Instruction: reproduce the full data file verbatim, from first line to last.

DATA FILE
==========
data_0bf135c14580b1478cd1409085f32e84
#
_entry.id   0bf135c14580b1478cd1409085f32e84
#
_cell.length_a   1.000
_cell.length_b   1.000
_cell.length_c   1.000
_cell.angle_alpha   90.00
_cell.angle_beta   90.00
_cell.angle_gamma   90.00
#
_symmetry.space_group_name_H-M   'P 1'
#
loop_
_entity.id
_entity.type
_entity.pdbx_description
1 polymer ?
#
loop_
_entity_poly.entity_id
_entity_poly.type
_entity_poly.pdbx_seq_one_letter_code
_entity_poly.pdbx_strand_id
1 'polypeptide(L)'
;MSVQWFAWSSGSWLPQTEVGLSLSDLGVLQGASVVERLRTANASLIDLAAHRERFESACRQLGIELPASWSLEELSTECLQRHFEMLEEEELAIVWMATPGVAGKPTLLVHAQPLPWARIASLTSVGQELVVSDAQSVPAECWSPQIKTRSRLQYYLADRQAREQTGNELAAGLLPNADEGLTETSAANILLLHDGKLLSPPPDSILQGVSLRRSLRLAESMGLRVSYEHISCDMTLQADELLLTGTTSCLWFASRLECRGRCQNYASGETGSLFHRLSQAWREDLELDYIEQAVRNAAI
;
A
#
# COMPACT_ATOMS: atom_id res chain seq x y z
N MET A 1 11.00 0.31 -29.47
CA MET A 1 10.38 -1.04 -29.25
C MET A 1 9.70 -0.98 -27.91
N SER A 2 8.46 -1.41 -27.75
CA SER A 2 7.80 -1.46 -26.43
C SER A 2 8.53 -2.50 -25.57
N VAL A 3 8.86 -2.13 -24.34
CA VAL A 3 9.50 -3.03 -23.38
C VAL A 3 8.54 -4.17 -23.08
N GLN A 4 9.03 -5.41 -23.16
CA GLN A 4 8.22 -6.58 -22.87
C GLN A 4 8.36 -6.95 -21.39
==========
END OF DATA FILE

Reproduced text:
data_0bf135c14580b1478cd1409085f32e84
#
_entry.id   0bf135c14580b1478cd1409085f32e84
#
_cell.length_a   1.000
_cell.length_b   1.000
_cell.length_c   1.000
_cell.angle_alpha   90.00
_cell.angle_beta   90.00
_cell.angle_gamma   90.00
#
_symmetry.space_group_name_H-M   'P 1'
#
loop_
_entity.id
_entity.type
_entity.pdbx_description
1 polymer ?
#
loop_
_entity_poly.entity_id
_entity_poly.type
_entity_poly.pdbx_seq_one_letter_code
_entity_poly.pdbx_strand_id
1 'polypeptide(L)'
;MSVQWFAWSSGSWLPQTEVGLSLSDLGVLQGASVVERLRTANASLIDLAAHRERFESACRQLGIELPASWSLEELSTECLQRHFEMLEEEELAIVWMATPGVAGKPTLLVHAQPLPWARIASLTSVGQELVVSDAQSVPAECWSPQIKTRSRLQYYLADRQAREQTGNELAAGLLPNADEGLTETSAANILLLHDGKLLSPPPDSILQGVSLRRSLRLAESMGLRVSYEHISCDMTLQADELLLTGTTSCLWFASRLECRGRCQNYASGETGSLFHRLSQAWREDLELDYIEQAVRNAAI
;
A
#
# COMPACT_ATOMS: atom_id res chain seq x y z
N MET A 1 11.00 0.31 -29.47
CA MET A 1 10.38 -1.04 -29.25
C MET A 1 9.70 -0.98 -27.91
N SER A 2 8.46 -1.41 -27.75
CA SER A 2 7.80 -1.46 -26.43
C SER A 2 8.53 -2.50 -25.57
N VAL A 3 8.86 -2.13 -24.34
CA VAL A 3 9.50 -3.03 -23.38
C VAL A 3 8.54 -4.17 -23.08
N GLN A 4 9.03 -5.41 -23.16
CA GLN A 4 8.22 -6.58 -22.87
C GLN A 4 8.36 -6.95 -21.39